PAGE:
There was no known footage taken of the pivotal game, or so the world thought until three brothers in the northern suburbs decided to clean out their late father's storage shed.



Dan Yuska has worked in operations and historical affairs for the Bears since 2002. Among a wide variety of responsibilities, he helps to manage the archives of the team, which are more expansive and reach back farther than likely any other professional football team. At the time the McKearnans reached out, the team's inventory of game footage dated back to 1936.

Yuska knew when he saw an enhanced version of the McKearnans' video that he was looking at something unique.

The first clue was the crowd size. Wrigley Field, recognizable even 94 years in the past, was packed to watch the Bears. This wasn't a regular occurrence.

"Looking at the footage, you could tell that Wrigley Field was at capacity," said Yuska. "There were fans on the roof. There were fans on the sideline."

In the pre-Grange 1925 season, the Bears had an average home attendance of 6,500, a slight improvement from the team's inaugural Chicago season in 1921. On the Thanksgiving Day game, 39,000 people attended. The Bears wouldn't reach that mark again until 1937. 

In the aftermath of the addition of Grange, the team occasionally saw crowds as large as 20,000, and Grange's final two games in 1934 saw an attendance just above 30,000. So how could Yuska know that the crowd on the film was the first Red Grange game and not the last? He turned his attention to the field and the players lining up against Grange. 

The opponents' jerseys are unmistakably that of the crosstown rival Chicago Cardinals, who were the opponents on Thanksgiving Day of 1925.

These two points merge into one anomaly. Despite playing in the same city, Bears-Cardinals games were never a great draw. Tens of thousands of fans would flock to Wrigley Field when the Green Bay Packers and later the Detroit Lions came to town. But when the Cardinals journeyed north of their home at Comiskey Park, both teams' fans stayed home.

The next time that attendance for the matchup would come close to selling out Wrigley Field was in 1949 when leather helmets had been abolished, and Sid Luckman was wrapping up his career. 

As if to prove the film's legitimacy, the cameraman pans over the sideline, catching Halas, Fleckenstein, Grange, Pyle and a little boy in a fur coat in the exact arrangement as the only known photograph in the game.

"Everything is the same," said Yuska. "From what the players are wearing, from the order they're sitting on the bench, to these kids. Everybody in this frame is in the exact same position as in that game footage."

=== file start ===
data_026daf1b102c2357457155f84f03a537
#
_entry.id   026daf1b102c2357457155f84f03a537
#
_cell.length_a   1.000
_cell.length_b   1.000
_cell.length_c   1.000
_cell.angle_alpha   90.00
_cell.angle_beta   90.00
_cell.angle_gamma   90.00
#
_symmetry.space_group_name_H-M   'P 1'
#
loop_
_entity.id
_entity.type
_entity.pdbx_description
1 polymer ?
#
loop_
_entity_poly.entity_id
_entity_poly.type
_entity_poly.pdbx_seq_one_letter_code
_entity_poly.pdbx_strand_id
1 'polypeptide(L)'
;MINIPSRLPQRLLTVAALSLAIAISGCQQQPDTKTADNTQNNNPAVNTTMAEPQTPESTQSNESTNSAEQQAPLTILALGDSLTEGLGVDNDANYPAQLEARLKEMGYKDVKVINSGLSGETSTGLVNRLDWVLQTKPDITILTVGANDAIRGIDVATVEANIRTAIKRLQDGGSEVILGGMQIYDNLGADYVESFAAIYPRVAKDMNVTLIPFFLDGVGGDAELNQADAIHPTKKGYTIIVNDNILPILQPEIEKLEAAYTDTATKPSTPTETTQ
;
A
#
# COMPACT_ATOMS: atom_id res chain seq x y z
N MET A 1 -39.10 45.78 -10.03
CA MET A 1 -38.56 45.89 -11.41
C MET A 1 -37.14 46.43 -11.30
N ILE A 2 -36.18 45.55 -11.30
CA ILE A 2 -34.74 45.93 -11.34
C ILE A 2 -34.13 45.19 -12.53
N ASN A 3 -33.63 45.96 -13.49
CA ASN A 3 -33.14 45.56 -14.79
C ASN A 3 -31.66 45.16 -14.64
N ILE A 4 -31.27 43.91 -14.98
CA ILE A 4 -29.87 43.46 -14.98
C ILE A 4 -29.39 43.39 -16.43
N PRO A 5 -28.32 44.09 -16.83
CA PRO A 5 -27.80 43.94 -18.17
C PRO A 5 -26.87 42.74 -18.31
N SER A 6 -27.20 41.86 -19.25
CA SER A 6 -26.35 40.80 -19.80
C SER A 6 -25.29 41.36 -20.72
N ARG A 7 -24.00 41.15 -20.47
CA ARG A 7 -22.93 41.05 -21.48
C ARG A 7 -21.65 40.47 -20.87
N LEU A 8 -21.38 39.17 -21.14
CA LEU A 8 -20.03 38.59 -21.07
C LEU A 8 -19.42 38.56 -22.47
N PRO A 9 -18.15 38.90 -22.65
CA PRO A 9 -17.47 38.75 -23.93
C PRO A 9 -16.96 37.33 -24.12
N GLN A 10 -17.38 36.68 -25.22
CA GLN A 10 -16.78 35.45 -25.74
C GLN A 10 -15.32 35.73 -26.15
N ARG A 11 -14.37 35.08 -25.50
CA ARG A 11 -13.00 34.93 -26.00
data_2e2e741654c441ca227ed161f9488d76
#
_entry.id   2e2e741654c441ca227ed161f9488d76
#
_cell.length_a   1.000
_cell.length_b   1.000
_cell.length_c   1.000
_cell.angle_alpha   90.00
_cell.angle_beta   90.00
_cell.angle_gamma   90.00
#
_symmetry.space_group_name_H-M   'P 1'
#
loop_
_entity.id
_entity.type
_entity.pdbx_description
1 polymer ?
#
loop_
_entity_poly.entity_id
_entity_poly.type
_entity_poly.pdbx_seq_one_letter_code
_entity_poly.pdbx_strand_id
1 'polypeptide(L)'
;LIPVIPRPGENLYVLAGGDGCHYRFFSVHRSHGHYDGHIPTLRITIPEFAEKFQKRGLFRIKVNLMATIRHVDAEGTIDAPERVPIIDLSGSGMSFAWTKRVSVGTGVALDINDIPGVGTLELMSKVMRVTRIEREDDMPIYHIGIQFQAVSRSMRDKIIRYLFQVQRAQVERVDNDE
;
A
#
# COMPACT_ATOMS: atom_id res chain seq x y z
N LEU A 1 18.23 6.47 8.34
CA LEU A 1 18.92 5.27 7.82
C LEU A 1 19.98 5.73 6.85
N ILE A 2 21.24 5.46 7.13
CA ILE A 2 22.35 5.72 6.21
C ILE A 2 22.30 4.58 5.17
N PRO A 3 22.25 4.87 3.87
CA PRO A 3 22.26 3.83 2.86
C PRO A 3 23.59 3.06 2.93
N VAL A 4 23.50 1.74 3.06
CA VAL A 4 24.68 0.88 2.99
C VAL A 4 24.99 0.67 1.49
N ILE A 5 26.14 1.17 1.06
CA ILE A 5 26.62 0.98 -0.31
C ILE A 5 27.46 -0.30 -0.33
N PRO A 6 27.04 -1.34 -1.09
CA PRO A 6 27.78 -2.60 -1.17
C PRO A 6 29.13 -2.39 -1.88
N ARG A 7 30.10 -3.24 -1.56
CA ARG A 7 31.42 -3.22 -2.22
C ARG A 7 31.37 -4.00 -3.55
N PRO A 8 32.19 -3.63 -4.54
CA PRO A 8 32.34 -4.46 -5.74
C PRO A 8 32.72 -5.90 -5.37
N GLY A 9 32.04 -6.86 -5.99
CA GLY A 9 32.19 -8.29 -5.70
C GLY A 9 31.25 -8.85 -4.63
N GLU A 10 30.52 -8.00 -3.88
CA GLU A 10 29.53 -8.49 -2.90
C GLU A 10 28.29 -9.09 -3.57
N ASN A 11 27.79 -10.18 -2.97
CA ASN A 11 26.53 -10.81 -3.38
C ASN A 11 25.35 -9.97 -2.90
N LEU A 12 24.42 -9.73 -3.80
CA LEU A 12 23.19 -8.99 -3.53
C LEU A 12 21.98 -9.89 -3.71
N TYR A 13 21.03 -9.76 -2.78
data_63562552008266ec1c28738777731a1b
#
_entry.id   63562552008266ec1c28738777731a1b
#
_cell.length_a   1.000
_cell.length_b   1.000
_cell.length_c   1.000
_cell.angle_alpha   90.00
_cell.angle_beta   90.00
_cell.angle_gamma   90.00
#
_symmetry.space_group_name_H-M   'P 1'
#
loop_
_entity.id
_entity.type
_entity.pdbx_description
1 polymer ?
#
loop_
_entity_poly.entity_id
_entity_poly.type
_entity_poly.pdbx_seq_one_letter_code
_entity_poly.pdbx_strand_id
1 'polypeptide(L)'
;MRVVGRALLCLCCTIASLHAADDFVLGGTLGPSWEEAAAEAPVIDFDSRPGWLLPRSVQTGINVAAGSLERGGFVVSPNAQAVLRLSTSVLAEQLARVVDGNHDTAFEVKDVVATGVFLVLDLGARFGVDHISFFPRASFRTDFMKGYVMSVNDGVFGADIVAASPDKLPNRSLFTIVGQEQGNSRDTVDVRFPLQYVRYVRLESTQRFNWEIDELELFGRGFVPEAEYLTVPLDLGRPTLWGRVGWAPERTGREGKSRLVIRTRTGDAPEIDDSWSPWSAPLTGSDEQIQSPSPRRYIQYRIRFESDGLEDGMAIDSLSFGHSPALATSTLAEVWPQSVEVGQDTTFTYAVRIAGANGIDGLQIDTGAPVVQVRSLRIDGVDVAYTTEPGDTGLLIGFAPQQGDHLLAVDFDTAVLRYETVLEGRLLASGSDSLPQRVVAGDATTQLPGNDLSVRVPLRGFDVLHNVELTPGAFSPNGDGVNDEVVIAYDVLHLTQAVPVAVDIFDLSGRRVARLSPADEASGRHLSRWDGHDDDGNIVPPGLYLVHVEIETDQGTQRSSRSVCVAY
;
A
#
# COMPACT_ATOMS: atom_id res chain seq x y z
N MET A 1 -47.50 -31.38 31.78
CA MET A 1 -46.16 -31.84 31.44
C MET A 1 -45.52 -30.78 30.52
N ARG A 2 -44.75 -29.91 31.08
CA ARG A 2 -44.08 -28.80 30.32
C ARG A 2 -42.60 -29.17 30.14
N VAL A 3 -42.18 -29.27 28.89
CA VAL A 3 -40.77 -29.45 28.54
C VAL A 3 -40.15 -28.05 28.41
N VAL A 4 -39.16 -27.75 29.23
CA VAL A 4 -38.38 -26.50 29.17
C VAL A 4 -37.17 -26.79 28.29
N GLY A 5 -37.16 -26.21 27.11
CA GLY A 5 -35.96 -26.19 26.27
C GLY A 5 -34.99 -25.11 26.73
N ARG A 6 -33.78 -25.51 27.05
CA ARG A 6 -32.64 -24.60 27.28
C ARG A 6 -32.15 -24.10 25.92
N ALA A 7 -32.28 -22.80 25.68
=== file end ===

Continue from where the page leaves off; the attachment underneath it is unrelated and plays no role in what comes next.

Yuska didn't feel qualified to opine about the film's broader meaning, other than to express gratitude to the McKearnan family for bringing it to the organization's attention. 

"From our end of things," said Yuska, "dealing with a lot of the Bears memorabilia and history, now you have this piece of a remarkable, significant game that you have preserved. You have that now going forward, and you didn't know it existed before the McKearnan family came forward. That's why I give so much credit to them for sharing that with us."



None of the McKearnan brothers can be sure how the video came to be. Neither their grandfather or father ever made mention of being present at Red Grange's first game.

"We're pretty sure he's the one that took the movies," said Michael McKearnan. "We have no idea how he got onto the sidelines because he had to be right on the sidelines to get this footage, so I don't know what special relationship he had, but he must've known someone to get down there to get footage right from the sidelines."

To this end, two tidbits of McKearnan family lore seem relevant.

First, Thomas McKearnan was in the photography business. The Moffett Studio, where he worked as a salesman and later executive, was a pioneer in the relatively new field. The studio was noted for its portraits of well-known figures, including presidents, popes, and the picture of former Bears executive Ralph Brizzolara that hangs to this day in Halas Hall.

The Moffett Studio did not, to the McKearnans' knowledge, traffic in moving pictures. Still, Thomas McKearnan lived in a world that may have given him access to a primitive film camera, which was very rare at the time.

Second, all three men remember their father had an amusing habit of getting onto professional sidelines with little more than confidence and daring.

"I'd go a game with him," said Paul McKearnan. "I'd think he's going to the bathroom. Next thing I know, I look down, and there's my dad on the field."

If Robert learned that habit from his father, it's possible that Thomas McKearnan took the video himself. Even for a big day like Red Grange's first game, it's hard to imagine the fledgling NFL was practicing the rigid field security measures we know today.

While the McKearnans waxed nostalgic about their father and grandfather, there was another family at Halas Hall to whom the footage held deep meaning.

While other footage exists of Red Grange's playing days, all previously known footage of George Halas had been in his capacity as a coach. Halas retired as a player in 1928 at the age of 33, and few living people had ever seen the father of the NFL in action at right end.

Brian McCaskey had never watched his grandfather as a player. Halas didn't talk much about his on-field experience to his grandchildren, preferring to regale them about all the exciting and remarkable people who crossed his path.

"It was a very strange feeling, very surreal feeling," said McCaskey. "Up until that moment, it had always just been photographs. It had never been film."